Endangered bird spotted in Pangasinan | Inquirer News

Endangered bird spotted in Pangasinan

RARE VISITOR The Chinese crested tern seen on the coastline of Lingayen, Pangasinan province. —KIM CANCINO

The arrival of a globally endangered bird in the Philippines has caused excitement among conservationists here, reinforcing the importance of Philippine wetlands and coastal habitats for migratory birds.

The bird, a Chinese crested tern (Thalasseus bernsteini), was first spotted in Pangasinan province on Aug. 5 by local bird watcher Kim Manzon Cancino, who has been monitoring the Lingayen Gulf for migratory species the past year.


Cancino said he was “shaking with excitement” upon finding the rare visitor which he identified from other terns by its pale grey plumage and orange bill with a striking black tip.


The bird watcher was able to take photos and a video of the bird as it remained in sight for two days. This record was verified by the Philippine Bird Rarities Committee—only the third sighting in Luzon in the last 116 years, and the first in Pangasinan.


The Chinese crested tern is one of the world’s rarest species, considered as facing the highest possible risk of extinction because less than 100 of this species survive and breed in a handful of islands off China, Taiwan and South Korea.

In winter the birds migrate south as far as Indonesia. The highest known wintering congregation consisted of up to four at Panabo on the coast of Davao del Norte.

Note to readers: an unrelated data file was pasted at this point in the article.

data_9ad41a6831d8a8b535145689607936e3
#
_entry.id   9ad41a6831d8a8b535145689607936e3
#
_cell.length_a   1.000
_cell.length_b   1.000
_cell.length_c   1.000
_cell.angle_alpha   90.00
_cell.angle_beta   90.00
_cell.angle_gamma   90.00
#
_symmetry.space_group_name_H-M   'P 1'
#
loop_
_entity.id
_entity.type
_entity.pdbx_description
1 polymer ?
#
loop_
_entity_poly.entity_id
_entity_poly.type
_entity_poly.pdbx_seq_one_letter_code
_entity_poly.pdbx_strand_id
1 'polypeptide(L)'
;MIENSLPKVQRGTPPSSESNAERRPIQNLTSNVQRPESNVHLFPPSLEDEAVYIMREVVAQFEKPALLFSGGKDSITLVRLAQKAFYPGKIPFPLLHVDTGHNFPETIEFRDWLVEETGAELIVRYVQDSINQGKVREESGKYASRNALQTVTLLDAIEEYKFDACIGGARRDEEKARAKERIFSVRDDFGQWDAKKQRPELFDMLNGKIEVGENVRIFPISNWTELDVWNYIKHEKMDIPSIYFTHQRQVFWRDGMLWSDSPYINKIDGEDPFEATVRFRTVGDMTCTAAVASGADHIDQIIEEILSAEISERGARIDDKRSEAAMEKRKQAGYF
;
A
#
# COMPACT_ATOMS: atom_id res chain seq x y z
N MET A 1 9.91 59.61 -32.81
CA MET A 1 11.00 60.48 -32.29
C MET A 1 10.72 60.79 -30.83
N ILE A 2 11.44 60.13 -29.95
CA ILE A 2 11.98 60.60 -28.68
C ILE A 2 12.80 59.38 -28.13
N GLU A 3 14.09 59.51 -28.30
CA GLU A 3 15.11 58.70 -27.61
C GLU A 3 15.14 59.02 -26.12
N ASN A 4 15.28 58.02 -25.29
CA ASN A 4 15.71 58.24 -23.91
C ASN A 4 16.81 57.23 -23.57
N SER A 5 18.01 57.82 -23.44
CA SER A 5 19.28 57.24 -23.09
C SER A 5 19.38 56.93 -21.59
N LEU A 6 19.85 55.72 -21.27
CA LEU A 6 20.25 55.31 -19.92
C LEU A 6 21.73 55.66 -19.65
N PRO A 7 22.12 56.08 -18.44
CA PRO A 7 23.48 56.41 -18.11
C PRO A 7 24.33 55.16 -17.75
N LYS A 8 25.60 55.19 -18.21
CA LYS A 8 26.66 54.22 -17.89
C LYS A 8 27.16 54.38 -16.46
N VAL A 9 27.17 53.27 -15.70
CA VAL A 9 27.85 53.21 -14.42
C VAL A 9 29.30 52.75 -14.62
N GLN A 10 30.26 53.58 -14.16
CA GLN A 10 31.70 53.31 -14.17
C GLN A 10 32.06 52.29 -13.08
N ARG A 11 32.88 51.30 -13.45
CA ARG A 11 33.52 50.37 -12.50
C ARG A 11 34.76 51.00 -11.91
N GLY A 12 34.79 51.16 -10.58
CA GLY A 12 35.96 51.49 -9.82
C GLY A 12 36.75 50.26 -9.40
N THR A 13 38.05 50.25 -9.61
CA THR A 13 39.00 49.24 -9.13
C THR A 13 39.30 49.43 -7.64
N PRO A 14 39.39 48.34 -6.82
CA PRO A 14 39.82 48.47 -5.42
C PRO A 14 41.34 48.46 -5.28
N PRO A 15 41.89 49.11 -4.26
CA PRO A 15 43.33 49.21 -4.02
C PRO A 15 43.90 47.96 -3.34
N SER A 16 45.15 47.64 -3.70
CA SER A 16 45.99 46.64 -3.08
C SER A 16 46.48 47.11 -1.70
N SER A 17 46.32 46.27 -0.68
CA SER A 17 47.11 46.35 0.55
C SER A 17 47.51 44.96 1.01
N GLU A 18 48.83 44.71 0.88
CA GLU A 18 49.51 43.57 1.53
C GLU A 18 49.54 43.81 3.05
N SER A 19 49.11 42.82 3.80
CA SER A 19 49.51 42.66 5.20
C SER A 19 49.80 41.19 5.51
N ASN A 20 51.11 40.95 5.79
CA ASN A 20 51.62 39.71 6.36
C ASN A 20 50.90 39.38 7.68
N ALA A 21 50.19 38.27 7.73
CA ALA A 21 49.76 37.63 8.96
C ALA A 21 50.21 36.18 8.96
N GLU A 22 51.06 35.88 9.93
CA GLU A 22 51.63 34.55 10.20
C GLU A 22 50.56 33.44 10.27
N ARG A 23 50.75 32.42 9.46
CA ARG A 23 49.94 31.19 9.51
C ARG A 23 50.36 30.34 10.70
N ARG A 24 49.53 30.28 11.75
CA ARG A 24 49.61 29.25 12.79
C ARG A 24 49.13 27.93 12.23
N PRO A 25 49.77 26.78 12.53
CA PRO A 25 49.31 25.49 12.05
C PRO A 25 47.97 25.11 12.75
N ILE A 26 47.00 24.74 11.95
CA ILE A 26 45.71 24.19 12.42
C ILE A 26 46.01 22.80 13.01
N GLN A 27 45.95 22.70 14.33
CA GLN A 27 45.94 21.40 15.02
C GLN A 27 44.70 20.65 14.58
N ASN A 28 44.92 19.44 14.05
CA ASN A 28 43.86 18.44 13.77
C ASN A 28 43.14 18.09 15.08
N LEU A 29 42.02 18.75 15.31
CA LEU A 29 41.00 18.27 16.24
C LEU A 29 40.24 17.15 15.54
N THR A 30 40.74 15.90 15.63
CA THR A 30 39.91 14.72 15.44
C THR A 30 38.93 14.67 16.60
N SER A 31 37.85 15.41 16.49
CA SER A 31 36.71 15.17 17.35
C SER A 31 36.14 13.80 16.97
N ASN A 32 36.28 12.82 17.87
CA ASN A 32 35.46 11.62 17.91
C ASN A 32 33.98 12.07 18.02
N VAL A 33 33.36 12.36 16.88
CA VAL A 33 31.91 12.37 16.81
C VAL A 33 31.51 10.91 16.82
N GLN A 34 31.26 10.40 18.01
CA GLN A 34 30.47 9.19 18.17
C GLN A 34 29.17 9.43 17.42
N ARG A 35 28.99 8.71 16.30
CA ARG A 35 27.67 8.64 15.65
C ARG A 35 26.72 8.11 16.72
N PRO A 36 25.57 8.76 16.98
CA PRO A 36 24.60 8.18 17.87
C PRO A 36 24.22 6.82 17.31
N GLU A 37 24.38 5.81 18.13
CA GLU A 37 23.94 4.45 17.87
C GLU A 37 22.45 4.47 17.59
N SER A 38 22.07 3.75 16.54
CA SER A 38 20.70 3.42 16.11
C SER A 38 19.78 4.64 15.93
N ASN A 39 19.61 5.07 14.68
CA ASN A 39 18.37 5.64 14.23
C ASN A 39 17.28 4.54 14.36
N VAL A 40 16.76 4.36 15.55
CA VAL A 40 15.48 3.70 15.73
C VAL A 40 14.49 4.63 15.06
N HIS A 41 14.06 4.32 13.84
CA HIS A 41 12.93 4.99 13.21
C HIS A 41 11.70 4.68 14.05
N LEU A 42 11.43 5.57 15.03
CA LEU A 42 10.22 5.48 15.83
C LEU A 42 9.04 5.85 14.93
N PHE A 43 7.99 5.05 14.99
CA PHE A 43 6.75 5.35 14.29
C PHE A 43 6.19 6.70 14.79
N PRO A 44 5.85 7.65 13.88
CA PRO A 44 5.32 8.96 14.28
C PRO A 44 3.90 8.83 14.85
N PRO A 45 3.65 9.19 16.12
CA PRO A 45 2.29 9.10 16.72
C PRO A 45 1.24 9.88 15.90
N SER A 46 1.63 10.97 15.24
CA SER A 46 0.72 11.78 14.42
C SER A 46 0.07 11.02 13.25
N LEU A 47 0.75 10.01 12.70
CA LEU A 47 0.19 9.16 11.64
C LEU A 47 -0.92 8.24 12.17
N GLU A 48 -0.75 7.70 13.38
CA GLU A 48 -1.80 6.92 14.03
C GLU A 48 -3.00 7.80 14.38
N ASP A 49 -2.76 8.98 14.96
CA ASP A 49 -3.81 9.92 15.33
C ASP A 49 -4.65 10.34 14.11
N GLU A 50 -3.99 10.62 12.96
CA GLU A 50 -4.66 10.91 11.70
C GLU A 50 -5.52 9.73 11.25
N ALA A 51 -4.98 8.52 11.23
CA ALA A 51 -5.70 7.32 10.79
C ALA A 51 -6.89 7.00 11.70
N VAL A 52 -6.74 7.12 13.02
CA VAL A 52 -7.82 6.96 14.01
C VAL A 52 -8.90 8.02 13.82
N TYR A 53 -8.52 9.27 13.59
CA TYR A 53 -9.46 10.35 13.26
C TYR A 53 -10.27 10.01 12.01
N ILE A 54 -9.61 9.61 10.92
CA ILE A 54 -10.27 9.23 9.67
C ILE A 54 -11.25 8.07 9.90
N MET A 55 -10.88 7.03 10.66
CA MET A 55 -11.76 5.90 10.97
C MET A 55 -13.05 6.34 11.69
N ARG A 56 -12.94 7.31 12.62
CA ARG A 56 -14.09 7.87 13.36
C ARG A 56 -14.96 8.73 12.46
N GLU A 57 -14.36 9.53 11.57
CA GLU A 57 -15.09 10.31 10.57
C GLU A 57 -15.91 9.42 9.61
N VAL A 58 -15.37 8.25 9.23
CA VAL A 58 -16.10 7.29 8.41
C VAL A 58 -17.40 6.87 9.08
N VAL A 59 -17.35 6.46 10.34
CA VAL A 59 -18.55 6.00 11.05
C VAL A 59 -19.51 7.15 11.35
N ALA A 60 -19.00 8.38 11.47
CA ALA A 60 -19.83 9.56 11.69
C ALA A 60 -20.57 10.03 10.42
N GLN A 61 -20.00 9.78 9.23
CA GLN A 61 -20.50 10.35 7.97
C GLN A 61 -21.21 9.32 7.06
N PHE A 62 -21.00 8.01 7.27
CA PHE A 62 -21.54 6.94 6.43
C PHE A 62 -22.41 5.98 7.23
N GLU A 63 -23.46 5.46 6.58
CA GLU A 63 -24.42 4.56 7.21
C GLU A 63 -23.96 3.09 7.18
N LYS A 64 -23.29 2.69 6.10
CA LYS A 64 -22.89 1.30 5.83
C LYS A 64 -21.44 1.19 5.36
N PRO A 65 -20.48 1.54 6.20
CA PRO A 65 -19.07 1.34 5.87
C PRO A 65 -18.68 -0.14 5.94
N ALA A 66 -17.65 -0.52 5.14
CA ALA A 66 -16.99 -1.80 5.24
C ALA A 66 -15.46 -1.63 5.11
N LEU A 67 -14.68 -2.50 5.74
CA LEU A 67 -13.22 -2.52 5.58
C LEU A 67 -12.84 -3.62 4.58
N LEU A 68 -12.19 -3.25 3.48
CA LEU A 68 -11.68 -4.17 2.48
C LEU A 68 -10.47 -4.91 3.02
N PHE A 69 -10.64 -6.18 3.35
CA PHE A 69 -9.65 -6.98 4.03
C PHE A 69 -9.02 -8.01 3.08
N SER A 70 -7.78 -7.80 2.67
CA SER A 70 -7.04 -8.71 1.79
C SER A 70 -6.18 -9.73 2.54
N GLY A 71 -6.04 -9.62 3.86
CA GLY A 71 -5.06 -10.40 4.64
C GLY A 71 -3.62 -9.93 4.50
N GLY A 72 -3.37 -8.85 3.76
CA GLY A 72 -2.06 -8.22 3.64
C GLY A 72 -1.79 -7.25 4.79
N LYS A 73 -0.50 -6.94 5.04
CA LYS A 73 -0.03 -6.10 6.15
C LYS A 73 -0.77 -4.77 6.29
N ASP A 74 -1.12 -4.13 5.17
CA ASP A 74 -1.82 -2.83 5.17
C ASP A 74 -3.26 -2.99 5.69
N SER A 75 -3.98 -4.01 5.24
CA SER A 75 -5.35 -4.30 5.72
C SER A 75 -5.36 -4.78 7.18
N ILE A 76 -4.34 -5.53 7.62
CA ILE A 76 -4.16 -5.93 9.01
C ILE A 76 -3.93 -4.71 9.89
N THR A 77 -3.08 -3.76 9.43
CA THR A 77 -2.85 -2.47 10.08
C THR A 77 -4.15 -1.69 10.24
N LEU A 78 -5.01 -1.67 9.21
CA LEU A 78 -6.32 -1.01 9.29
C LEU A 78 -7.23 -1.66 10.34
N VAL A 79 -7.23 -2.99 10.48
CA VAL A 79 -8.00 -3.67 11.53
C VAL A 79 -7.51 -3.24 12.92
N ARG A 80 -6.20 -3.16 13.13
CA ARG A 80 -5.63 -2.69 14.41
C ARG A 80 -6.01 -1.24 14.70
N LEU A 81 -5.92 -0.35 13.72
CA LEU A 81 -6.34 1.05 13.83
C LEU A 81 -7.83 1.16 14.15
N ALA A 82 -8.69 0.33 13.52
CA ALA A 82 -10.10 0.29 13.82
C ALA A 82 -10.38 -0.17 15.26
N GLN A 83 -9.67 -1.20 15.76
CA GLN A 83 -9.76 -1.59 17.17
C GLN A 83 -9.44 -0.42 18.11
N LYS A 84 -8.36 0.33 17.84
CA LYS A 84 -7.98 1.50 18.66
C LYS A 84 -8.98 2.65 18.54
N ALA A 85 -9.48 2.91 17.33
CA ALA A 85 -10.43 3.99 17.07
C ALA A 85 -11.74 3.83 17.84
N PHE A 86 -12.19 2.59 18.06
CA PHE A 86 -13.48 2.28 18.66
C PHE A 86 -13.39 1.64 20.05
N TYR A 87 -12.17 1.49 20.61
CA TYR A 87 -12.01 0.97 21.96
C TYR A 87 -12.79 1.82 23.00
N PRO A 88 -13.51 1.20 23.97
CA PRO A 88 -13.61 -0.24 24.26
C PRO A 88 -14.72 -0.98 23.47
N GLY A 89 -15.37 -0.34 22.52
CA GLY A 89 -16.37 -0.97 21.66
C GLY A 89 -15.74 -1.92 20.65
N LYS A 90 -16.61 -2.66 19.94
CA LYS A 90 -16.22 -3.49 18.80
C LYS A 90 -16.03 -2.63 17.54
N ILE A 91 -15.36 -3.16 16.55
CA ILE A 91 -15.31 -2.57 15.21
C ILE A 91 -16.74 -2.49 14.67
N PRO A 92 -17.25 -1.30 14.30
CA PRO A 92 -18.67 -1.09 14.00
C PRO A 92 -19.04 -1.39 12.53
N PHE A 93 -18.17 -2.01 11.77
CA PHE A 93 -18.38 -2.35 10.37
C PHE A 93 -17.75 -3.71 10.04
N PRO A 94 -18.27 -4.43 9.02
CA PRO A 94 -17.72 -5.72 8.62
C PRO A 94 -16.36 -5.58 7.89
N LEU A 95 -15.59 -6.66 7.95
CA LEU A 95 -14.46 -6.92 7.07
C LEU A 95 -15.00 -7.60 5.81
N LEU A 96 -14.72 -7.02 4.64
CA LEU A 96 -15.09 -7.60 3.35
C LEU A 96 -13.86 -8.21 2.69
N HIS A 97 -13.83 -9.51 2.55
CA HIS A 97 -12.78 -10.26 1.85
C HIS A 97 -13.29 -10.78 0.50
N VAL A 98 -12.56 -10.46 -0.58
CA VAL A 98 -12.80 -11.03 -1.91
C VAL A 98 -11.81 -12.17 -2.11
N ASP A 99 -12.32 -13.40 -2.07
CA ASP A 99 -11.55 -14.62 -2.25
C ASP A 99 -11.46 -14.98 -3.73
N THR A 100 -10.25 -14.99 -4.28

The latest sighting suggests that the Philippines is the most important passage and wintering area for the species.

If one were to go by Cancino’s observations, the shores of the Lingayen Gulf appear to be an important feeding area for many species of migratory shorebirds.

Other rare visitors already recorded in the area include the Aleutian tern (Onychoprion aleuticus), Greater scaup (Aythya marila), and Lesser black-backed (Larus fuscus) and Slaty-backed (Larus schistisagus) gulls which had been sighted less than 20 times in the country.


These species rely on the Lingayen Gulf and its coastline to feed during their long-distance migrations, according to Arne Jensen of Wetlands International.

He said: “The Philippines lies on the East Asian-Australasian Flyway and its inland and coastal wetlands provide feeding areas for internationally important numbers of waterbirds and seabirds. The appearance of the Chinese crested tern in Pangasinan confirms that the coastlines of the Philippines are a stronghold for the species outside the breeding season.”

Development plans

Recently announced plans for the further development of the 13-kilometer Lingayen Baywalk could irreparably damage the critical feeding areas of these migratory species, according to Jensen.

“We must do all we can to protect this critically endangered species threatened with global extinction. Many of the coastal areas in the Philippines used by migratory species are threatened by proposed reclamation or other infrastructure developments. It is vital these developments do not destroy critical habitats,” he said.

Lingayen Mayor Leopoldo Bataoil said he supported Cancino’s conservation efforts as he promised a “proenvironment and pronature” administration that would “make Lingayen the model and template of modernization while preserving biodiversity.”

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(Editor’s Note: The author is a member of the Wild Bird Club of the Philippines, coauthor of “A Naturalist’s Guide to the Birds of the Philippines,” and a director of Birdtour Asia.)


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